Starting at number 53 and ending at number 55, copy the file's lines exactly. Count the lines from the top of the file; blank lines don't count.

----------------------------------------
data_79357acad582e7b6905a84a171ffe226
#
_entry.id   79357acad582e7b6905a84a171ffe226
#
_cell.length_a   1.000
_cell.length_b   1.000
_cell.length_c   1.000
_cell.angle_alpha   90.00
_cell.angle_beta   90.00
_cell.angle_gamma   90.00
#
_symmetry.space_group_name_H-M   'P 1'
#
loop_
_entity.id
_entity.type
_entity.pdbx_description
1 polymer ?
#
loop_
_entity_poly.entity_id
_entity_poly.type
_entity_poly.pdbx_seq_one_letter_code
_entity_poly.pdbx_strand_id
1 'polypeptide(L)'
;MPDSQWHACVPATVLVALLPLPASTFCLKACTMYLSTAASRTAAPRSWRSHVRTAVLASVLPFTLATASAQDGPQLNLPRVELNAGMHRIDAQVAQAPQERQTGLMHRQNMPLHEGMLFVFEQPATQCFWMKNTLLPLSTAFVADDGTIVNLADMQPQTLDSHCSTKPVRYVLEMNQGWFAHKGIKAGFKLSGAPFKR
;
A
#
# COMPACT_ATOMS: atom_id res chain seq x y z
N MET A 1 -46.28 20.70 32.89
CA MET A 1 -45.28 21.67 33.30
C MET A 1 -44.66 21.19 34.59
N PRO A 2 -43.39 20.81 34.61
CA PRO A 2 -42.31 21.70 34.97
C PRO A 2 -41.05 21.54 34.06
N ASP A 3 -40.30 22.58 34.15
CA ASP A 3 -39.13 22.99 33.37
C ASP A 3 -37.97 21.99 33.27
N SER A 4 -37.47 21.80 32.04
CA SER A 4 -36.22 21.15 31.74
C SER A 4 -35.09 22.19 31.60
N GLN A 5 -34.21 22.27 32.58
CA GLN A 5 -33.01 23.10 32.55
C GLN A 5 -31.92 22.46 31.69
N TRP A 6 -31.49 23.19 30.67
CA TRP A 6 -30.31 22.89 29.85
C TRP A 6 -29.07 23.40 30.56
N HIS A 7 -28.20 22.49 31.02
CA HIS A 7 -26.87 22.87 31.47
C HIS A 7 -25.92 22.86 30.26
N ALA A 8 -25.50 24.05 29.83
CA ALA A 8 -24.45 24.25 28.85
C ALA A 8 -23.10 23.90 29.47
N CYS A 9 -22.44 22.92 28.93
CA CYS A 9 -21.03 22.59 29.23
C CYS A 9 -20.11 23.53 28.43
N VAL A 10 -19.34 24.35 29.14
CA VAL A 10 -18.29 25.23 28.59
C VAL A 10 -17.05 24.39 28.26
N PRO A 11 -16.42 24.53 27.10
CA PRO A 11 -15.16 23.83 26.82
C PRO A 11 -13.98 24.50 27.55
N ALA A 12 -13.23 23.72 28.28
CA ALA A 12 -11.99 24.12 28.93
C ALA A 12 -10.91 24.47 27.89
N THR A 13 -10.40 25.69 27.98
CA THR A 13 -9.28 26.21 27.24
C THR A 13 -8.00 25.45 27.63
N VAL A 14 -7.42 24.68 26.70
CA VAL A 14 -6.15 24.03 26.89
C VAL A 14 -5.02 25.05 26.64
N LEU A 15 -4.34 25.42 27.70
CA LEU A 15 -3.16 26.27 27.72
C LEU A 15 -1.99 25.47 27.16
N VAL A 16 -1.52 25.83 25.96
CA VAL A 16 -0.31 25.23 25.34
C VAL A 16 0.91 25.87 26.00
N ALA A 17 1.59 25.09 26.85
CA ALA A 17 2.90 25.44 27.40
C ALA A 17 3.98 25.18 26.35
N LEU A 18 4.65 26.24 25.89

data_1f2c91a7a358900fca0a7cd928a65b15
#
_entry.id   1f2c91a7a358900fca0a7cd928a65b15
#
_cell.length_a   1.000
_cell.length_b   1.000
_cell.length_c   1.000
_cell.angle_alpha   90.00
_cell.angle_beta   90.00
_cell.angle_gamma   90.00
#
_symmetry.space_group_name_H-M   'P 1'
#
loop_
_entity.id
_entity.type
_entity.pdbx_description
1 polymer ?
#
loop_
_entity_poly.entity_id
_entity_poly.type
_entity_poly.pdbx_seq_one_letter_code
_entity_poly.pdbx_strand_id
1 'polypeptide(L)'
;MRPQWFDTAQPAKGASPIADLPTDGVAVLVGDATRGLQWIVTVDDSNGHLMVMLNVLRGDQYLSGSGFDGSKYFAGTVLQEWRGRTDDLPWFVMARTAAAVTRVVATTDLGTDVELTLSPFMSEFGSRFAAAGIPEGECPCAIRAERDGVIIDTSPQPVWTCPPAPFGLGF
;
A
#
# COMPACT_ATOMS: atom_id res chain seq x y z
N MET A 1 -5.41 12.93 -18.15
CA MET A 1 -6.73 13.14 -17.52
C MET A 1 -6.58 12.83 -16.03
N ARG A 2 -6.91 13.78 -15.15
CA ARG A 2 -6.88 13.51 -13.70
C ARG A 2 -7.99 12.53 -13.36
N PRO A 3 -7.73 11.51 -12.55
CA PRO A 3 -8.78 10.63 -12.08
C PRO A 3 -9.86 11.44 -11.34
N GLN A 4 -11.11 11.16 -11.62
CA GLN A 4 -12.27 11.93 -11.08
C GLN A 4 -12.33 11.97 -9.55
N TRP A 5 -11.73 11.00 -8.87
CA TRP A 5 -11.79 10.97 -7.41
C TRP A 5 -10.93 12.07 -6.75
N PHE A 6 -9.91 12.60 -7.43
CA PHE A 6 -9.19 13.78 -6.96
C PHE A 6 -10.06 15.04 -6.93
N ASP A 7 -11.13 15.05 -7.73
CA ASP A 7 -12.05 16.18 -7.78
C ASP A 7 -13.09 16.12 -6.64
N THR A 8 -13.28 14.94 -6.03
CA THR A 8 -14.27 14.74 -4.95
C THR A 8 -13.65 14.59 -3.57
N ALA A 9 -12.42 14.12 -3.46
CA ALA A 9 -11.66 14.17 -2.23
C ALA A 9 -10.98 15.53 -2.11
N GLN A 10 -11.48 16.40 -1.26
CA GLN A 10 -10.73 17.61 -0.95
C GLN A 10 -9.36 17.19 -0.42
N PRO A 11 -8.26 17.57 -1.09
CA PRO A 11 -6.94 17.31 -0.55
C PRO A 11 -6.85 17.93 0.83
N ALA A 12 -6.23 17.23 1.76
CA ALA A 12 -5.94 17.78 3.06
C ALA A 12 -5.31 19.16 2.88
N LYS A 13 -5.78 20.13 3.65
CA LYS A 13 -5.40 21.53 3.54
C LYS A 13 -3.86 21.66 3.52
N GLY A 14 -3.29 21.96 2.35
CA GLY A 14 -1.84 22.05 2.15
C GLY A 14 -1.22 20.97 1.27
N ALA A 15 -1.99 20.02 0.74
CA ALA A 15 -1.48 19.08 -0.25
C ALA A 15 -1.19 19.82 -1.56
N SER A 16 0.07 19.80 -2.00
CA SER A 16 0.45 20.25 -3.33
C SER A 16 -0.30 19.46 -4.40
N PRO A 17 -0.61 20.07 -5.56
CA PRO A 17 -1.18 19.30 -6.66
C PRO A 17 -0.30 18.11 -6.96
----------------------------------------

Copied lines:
CA ALA A 8 -24.45 24.25 28.85
C ALA A 8 -23.10 23.90 29.47
N CYS A 9 -22.44 22.92 28.93